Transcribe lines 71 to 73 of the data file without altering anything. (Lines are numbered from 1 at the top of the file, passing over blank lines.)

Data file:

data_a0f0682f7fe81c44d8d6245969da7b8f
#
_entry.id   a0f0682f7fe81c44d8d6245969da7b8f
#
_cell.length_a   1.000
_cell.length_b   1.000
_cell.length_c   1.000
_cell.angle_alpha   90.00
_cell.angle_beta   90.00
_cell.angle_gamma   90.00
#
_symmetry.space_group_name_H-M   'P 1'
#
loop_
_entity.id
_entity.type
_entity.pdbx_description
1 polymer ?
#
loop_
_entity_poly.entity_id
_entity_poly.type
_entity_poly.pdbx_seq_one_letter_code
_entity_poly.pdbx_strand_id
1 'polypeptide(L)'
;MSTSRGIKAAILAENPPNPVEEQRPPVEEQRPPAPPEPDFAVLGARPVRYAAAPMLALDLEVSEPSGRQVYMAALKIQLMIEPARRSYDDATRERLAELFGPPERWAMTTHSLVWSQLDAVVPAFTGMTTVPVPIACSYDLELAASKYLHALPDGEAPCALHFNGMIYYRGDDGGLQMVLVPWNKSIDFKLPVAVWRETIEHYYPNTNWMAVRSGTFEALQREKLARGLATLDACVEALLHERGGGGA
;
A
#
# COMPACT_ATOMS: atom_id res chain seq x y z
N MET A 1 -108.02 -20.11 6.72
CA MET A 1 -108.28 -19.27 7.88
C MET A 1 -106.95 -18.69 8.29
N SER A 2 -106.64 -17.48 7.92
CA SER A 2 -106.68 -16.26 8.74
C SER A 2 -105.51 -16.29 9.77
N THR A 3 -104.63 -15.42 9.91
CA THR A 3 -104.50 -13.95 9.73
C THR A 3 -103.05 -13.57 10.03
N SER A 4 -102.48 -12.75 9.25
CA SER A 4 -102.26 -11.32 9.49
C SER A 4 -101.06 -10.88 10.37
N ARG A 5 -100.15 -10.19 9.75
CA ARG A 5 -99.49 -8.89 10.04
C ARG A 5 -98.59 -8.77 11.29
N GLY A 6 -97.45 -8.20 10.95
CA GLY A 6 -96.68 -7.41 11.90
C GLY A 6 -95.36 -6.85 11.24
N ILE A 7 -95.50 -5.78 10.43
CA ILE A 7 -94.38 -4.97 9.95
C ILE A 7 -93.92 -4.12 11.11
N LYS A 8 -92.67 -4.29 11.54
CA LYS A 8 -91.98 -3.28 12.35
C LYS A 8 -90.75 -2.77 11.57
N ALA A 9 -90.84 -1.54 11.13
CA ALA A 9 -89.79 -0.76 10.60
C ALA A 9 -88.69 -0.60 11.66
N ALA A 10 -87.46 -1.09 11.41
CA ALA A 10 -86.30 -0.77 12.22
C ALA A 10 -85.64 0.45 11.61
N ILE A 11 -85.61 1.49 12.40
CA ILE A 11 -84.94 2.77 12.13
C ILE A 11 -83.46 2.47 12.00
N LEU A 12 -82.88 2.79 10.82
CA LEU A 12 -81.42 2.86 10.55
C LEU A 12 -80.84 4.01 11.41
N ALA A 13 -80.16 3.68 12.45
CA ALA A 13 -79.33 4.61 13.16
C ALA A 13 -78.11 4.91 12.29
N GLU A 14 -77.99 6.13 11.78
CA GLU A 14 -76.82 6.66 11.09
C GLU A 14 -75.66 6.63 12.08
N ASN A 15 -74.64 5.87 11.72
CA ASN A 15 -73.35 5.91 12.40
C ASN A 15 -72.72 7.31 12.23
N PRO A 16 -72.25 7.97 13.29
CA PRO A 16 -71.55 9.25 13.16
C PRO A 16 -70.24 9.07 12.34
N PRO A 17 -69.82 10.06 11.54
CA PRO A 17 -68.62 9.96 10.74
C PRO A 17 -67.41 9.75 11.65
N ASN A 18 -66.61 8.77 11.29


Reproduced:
CA GLU A 14 -76.82 6.66 11.09
C GLU A 14 -75.66 6.63 12.08
N ASN A 15 -74.64 5.87 11.72